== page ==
153 F3d 730 Waterdown v. S Apfel

153 F.3d 730

98 CJ C.A.R. 4179

John L. WATERDOWN, Plaintiff-Appellant,
v.
Kenneth S. APFEL, Commissioner, Social Security
Administration, Defendant-Appellee.

No. 97-5214.

United States Court of Appeals, Tenth Circuit.

July 31, 1998.

NOTICE: Although citation of unpublished opinions remains unfavored, unpublished opinions may now be cited if the opinion has persuasive value on a material issue, and a copy is attached to the citing document or, if cited in oral argument, copies are furnished to the Court and all parties. See General Order of November 29, 1993, suspending 10th Cir. Rule 36.3 until December 31, 1995, or further order.


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1

Before TACHA and McKAY, Circuit Judges, and BROWN,** Senior District Judge.

2

ORDER AND JUDGMENT*

3

BROWN, Sr.DJ.

4

After examining the briefs and appellate record, this panel has determined unanimously to grant the parties' request for a decision on the briefs without oral argument. See Fed. R.App. P. 34(f) and 10th Cir. R. 34.1.9. The case is therefore ordered submitted without oral argument.

5

Claimant John L. Waterdown appeals from the district court's order affirming the decision of the Commissioner of Social Security denying his application for Supplemental Security Income Benefits under Title XVI of the Social Security Act. Claimant applied for benefits in 1994, alleging disability as of May 4, 1994, as a result of nervousness, shortness of breath, arthritis, and dizziness. Claimant's request for benefits was denied administratively and upon reconsideration.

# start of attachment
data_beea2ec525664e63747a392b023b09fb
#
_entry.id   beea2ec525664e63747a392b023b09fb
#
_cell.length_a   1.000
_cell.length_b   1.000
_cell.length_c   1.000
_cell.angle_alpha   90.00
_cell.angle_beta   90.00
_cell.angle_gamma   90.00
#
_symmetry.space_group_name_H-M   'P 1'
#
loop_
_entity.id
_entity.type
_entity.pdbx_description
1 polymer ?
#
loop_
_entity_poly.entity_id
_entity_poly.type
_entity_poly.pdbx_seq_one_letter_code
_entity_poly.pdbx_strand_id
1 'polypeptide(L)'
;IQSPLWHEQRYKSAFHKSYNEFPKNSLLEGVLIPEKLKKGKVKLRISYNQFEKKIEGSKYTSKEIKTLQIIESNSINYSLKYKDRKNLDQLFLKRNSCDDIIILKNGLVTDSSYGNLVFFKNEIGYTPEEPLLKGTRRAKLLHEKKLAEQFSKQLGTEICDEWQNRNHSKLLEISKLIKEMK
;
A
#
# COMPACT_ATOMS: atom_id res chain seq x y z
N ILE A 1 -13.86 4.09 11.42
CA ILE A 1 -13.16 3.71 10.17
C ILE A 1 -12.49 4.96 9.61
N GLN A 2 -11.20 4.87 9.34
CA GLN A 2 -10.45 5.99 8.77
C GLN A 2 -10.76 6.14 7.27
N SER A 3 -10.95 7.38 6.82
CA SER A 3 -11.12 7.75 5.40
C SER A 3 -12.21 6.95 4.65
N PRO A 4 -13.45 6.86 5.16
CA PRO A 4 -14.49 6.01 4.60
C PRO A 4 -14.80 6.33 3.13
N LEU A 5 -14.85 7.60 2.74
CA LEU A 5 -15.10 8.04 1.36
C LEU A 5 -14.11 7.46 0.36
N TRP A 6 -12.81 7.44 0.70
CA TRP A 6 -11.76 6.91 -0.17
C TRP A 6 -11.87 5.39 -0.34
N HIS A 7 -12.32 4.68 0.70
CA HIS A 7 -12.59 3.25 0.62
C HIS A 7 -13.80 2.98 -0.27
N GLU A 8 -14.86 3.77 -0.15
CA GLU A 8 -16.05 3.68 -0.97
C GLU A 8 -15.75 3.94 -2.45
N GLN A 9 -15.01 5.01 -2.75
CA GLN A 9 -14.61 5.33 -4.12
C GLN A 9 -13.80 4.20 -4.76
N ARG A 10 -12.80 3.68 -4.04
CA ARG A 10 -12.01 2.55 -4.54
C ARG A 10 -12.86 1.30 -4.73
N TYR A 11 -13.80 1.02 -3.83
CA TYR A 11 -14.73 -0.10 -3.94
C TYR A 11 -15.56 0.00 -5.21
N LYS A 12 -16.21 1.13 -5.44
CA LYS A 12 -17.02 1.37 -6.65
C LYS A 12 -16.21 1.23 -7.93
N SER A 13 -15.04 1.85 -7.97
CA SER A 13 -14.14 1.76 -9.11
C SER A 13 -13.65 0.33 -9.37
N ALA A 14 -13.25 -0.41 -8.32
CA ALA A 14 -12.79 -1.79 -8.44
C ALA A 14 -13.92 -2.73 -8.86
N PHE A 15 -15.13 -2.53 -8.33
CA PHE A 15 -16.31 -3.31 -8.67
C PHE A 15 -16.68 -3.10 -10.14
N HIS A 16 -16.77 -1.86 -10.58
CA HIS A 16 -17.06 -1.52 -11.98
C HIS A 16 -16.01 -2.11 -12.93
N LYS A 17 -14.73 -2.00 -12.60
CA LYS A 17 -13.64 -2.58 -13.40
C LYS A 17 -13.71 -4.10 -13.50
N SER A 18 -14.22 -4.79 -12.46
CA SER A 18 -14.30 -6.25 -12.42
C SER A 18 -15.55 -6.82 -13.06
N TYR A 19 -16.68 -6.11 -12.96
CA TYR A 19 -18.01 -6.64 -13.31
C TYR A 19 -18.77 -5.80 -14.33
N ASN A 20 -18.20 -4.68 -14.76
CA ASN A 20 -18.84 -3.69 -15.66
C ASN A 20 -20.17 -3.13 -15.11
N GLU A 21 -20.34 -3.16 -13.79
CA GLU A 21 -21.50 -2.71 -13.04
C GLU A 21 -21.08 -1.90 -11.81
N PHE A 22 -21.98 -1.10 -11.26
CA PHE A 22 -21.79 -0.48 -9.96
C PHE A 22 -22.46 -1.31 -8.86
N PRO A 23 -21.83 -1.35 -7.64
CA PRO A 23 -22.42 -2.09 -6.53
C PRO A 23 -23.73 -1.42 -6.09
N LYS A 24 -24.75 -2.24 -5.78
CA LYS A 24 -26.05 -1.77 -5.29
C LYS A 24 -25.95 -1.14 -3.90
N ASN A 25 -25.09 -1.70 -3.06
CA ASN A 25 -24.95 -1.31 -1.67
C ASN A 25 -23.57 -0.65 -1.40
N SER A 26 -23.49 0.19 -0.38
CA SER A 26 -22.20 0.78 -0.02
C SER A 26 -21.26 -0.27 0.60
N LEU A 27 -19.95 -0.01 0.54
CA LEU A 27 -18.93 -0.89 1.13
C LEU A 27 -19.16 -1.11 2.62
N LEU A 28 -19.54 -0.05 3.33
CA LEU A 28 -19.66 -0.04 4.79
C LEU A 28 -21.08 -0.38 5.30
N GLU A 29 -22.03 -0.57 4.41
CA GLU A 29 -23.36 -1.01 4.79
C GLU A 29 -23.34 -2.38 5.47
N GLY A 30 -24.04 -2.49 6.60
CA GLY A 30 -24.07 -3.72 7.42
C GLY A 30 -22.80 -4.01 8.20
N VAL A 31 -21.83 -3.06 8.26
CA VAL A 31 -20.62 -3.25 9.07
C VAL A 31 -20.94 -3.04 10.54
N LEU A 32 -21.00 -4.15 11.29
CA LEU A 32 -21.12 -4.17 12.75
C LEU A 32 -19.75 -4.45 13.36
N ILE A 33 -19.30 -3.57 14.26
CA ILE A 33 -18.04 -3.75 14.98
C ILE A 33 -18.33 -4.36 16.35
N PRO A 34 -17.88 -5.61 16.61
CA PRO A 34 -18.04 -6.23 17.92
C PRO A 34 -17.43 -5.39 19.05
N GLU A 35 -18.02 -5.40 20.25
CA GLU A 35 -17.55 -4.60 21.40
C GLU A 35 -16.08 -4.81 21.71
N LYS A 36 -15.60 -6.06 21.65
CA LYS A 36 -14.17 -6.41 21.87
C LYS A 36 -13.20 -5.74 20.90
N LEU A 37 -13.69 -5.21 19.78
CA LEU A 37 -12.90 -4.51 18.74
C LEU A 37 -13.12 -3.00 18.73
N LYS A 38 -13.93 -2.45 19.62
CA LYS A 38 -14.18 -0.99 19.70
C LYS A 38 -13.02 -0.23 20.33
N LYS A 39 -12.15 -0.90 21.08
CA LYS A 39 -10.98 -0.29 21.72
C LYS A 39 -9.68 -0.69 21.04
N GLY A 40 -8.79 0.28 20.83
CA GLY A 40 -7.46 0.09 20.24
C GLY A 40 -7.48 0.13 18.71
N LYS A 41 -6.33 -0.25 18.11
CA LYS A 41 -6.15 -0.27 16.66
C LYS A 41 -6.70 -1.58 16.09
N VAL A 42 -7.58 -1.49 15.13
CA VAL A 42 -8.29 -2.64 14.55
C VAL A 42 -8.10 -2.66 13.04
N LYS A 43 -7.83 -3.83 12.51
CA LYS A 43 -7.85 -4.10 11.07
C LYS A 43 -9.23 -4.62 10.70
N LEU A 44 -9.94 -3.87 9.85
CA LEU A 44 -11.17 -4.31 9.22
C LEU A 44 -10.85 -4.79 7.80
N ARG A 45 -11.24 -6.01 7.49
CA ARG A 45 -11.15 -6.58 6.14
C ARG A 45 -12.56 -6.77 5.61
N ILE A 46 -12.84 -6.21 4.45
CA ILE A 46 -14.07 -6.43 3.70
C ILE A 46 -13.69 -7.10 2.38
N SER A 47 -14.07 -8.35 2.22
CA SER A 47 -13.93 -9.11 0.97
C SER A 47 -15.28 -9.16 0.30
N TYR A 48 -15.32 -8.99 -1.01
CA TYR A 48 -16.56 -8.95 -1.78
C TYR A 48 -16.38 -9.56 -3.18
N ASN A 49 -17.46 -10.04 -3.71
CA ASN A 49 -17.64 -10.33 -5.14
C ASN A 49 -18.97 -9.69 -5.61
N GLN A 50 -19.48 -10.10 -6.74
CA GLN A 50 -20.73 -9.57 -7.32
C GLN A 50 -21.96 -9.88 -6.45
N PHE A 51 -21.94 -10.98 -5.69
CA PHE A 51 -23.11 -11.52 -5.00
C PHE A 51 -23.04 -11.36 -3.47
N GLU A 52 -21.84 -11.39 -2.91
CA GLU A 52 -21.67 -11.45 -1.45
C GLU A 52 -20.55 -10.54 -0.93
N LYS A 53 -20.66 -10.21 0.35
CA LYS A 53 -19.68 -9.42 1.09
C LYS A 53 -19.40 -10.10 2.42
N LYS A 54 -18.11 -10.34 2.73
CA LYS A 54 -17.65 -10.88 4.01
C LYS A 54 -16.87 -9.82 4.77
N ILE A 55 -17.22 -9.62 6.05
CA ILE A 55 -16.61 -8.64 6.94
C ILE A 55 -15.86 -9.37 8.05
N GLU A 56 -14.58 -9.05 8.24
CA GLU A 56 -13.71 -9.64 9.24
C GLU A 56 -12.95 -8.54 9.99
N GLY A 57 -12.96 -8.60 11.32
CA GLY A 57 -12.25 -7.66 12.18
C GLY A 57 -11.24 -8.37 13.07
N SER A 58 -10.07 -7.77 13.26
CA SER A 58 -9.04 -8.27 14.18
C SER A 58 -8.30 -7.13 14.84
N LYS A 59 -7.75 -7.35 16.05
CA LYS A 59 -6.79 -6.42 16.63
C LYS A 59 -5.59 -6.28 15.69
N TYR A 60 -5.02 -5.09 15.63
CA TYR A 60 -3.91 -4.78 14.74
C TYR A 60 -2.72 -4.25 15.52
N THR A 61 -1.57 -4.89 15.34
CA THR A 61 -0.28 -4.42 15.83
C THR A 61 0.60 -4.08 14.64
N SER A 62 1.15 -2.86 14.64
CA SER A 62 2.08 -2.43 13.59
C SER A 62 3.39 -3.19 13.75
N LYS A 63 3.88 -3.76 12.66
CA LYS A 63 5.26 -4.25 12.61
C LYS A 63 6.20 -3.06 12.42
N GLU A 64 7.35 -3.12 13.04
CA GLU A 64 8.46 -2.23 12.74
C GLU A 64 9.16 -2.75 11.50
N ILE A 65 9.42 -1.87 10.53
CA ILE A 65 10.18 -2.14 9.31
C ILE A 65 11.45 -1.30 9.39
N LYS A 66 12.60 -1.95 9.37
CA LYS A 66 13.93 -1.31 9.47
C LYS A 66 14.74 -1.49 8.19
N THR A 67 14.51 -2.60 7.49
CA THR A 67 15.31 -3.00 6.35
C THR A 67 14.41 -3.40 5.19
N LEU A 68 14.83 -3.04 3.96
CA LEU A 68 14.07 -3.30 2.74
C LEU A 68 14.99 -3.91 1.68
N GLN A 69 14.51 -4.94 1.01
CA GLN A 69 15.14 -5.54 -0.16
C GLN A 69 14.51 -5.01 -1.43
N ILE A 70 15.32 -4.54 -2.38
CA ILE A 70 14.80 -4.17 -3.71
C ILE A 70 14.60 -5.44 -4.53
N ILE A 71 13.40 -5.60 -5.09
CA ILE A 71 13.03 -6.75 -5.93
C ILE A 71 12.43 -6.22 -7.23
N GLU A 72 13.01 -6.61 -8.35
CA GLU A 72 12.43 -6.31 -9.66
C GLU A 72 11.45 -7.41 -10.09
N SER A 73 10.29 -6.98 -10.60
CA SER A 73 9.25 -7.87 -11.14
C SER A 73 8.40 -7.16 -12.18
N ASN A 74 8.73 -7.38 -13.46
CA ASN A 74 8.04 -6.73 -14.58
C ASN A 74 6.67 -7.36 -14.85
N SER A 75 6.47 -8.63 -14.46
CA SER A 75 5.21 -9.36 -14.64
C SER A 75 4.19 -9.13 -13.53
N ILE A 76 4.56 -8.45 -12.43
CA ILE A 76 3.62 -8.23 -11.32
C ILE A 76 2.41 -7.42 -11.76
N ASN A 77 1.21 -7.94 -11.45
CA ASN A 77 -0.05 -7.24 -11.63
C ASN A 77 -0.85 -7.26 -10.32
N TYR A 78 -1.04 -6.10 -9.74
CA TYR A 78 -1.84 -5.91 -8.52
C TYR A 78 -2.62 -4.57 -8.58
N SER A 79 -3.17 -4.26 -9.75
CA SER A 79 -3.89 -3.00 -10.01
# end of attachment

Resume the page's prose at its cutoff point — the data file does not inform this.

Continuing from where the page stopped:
6

A hearing before an administrative law judge (ALJ) resulted in a decision that claimant was not disabled. Agency regulations establish a five-part test to determine disability under the Social Security Act. See 20 C.F.R. § 416.920; Williams v. Bowen, 844 F.2d 748, 750-52 (10th Cir.1988) (discussing five steps in detail). In this case, the ALJ reached step five of the analysis, determining that, while claimant could not return to his past work, he was capable of work available in the national economy. The Appeals Council denied review, and claimant filed suit in federal district court. The magistrate judge's order affirmed the agency's decision to deny claimant benefits.1

7

Our review of the agency's decision is limited to determining whether the decision is supported by substantial evidence in the record as a whole and whether the correct legal standards were applied. See Castellano v. Secretary of Health & Human Servs., 26 F.3d 1027, 1028 (10th Cir.1994). On appeal, claimant contends that 1) the ALJ's residual functional capacity assessment reflects errors in his review of the medical records, lacks evidentiary support, and fails to properly identify evidence in support of his determination that claimant's testimony was not credible, and 2) the ALJ's step five determination that claimant could perform work in the national economy is based on vocational testimony elicited by an incomplete hypothetical question.


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8

After consideration of the arguments presented, and after careful review of the record on appeal, we conclude that the district court correctly decided this case. Therefore, for substantially the same reasons set forth in the magistrate judge's order dated September 17, 1997, the judgment of the United States District Court for the Northern District of Oklahoma is AFFIRMED.

**

Honorable Wesley E. Brown, Senior District Judge, United States District Court for the District of Kansas, sitting by designation

*

This order and judgment is not binding precedent, except under the doctrines of law of the case, res judicata, and collateral estoppel. The court generally disfavors the citation of orders and judgments; nevertheless, an order and judgment may be cited under the terms and conditions of 10th Cir. R. 36.3

1

The parties consented to proceed before the magistrate judge pursuant to 28 U.S.C. § 636(c)(1). Accordingly, our jurisdiction over this appeals arises under § 636(c)(3) and 28 U.S.C. § 1291